Now clearly when we talk about assemblages involving more complex entities such as certain animals, humans, institutions, and perhaps certain computer technologies, the becoming of entities in response to problems will differ because these entities are both able to reflect on a past as well as imagine various futures.  The dimension of the past as well as the ability to imagine the future function as elements in a problem or a regime of attraction much like soil conditions are elements of the problem for the wine grape.  A major difference, however, is that these systems will be less deterministic in their actualizations.  The difference between the organic and the inorganic is not whether or not entities are material– for me all entities are material –but rather the degrees of freedom an entity possesses with respect to its circumstances or the problematic field within which it is enmeshed.  Nonetheless, the general contours of actualization with respect to problems are the same.  What an entity will be is a response to a problematic field or a regime of attraction.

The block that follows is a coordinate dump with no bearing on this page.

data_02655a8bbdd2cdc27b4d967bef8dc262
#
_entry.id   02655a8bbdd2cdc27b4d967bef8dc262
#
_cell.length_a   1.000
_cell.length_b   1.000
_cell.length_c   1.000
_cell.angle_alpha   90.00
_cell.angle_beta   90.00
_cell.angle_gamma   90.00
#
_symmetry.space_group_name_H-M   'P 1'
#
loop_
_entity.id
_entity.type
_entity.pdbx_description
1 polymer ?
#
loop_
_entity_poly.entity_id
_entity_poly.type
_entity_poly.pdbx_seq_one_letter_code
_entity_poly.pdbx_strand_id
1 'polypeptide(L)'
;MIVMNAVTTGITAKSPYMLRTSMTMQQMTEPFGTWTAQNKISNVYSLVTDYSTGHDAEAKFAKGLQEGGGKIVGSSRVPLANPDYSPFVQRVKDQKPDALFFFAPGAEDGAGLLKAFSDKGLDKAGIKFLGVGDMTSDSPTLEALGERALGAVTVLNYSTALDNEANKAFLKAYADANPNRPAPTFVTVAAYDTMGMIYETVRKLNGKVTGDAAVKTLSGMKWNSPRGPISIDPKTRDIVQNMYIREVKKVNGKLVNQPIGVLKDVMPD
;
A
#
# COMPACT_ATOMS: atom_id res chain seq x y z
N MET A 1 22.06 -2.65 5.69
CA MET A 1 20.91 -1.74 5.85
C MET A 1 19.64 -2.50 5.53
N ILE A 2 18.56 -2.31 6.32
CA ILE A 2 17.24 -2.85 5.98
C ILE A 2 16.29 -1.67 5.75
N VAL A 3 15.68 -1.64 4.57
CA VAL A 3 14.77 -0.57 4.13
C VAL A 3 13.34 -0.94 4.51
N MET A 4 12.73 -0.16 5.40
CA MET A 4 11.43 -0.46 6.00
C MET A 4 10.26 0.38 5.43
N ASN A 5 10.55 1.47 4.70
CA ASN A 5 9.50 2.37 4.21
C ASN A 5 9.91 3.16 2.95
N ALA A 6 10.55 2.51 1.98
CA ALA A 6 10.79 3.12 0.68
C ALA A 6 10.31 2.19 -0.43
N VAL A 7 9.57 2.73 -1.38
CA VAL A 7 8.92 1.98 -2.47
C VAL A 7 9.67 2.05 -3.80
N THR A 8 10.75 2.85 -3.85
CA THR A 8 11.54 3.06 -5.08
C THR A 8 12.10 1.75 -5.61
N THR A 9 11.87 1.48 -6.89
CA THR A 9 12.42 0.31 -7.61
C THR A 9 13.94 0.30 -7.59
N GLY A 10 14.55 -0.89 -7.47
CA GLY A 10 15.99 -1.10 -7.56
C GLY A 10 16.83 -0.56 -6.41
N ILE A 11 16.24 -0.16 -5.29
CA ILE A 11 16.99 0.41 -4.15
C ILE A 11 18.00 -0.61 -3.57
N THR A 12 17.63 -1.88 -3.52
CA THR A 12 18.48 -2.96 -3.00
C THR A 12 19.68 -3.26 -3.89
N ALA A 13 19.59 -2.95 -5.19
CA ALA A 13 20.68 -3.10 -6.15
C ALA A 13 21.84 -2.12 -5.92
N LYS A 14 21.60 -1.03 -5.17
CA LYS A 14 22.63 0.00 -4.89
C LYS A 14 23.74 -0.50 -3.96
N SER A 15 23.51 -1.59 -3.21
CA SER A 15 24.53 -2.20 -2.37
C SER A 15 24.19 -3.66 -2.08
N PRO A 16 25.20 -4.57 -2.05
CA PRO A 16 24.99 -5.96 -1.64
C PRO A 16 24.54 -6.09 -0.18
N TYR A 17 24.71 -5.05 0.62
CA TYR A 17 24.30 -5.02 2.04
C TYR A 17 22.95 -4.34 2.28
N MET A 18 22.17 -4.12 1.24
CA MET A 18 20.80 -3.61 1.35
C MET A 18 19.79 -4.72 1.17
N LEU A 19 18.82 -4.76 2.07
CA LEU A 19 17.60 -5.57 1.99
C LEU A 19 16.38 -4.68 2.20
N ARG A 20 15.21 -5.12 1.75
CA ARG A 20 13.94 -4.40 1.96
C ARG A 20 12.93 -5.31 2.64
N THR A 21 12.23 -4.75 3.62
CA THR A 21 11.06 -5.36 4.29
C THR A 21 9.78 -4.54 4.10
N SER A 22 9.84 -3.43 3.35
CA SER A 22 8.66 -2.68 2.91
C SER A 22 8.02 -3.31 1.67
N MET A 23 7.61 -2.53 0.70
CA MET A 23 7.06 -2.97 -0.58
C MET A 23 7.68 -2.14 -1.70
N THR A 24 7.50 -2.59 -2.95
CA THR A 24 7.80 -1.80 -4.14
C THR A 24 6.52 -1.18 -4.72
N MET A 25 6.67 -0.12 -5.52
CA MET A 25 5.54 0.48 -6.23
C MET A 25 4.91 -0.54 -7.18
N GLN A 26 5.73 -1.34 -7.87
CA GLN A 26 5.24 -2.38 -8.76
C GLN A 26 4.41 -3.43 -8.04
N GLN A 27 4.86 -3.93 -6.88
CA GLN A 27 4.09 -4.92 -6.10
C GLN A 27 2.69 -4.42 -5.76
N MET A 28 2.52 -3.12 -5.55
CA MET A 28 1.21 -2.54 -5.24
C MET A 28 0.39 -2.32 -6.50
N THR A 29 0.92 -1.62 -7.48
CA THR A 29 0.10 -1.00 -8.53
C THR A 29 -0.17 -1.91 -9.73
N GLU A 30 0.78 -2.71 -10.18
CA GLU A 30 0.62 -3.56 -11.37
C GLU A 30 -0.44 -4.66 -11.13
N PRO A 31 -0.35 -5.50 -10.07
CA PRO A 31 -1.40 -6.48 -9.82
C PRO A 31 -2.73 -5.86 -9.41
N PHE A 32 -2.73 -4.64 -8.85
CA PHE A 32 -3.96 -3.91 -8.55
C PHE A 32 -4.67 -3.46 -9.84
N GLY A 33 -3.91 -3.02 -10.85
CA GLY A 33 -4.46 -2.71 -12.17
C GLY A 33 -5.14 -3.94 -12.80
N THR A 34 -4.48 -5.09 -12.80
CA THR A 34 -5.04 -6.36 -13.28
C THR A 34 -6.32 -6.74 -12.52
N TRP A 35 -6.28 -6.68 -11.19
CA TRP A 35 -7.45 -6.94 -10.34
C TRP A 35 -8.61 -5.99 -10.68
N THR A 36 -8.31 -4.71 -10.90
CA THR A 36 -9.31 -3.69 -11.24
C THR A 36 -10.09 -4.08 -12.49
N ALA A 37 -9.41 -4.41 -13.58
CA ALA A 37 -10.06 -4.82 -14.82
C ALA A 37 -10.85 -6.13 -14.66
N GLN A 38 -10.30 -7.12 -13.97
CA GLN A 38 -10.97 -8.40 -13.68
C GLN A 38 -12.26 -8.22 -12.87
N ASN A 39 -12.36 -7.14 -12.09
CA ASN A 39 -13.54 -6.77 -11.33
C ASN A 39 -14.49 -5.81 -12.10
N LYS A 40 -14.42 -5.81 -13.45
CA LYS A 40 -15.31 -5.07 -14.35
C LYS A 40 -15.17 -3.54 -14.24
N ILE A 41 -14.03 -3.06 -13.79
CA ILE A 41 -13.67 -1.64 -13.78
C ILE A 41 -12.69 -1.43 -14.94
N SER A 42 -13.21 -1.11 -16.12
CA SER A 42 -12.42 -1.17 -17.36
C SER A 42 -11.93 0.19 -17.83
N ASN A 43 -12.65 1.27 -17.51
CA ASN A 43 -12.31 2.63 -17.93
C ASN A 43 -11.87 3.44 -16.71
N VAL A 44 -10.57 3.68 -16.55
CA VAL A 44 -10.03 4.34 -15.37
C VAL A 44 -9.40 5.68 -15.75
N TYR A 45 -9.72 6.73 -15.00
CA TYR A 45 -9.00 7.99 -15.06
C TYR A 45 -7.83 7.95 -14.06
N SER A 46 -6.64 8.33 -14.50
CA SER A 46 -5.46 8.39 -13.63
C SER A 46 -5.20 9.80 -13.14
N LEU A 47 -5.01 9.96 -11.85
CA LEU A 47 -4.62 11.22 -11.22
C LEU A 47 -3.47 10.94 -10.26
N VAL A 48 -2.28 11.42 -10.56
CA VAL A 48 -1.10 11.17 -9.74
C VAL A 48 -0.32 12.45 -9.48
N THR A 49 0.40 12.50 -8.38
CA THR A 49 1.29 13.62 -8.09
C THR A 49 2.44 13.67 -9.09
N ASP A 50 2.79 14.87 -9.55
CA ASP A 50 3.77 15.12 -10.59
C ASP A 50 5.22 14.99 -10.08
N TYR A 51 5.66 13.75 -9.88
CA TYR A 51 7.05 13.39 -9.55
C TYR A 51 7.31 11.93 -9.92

When I call for an “ethics of the event” in my article “The Ethics of the Event:  Deleuze and Ethics without Aρχή” in Jun and Smith’s Deleuze and Ethics, I am making a statement pertaining both to what ethics is about and about the origin of norms.  In my view, much of traditional ethical or moral thought suffers from not attending to the phenomenology of when ethical or moral questions arise, treating ethics very abstractly as a set of questions for determining how we should live and what we should strive for in ordinary situations.  We treat ethics as an investigation of principles– in the contemporary context usually of a utilitarian or deontological sort –that allow us to decide how we should live and what we should strive for.  Yet if we look at the actual phenomenology of ethical deliberation, I think we find that ethical questions arise not in response to ordinary situations, but precisely as a response to those situations where our habitual ways of doing things and relating to one another and the world break down.  In our day to day lives we get along on the basis of habit, seldom feeling the need to reflect on how we should or ought to do things at all.  It’s only in response to crises that ethical reflection seems to emerge; it’s only when assemblages have changed or no longer function smoothly that the ethical question poses itself.  This suggests that ethics is both an event and a response to a problem.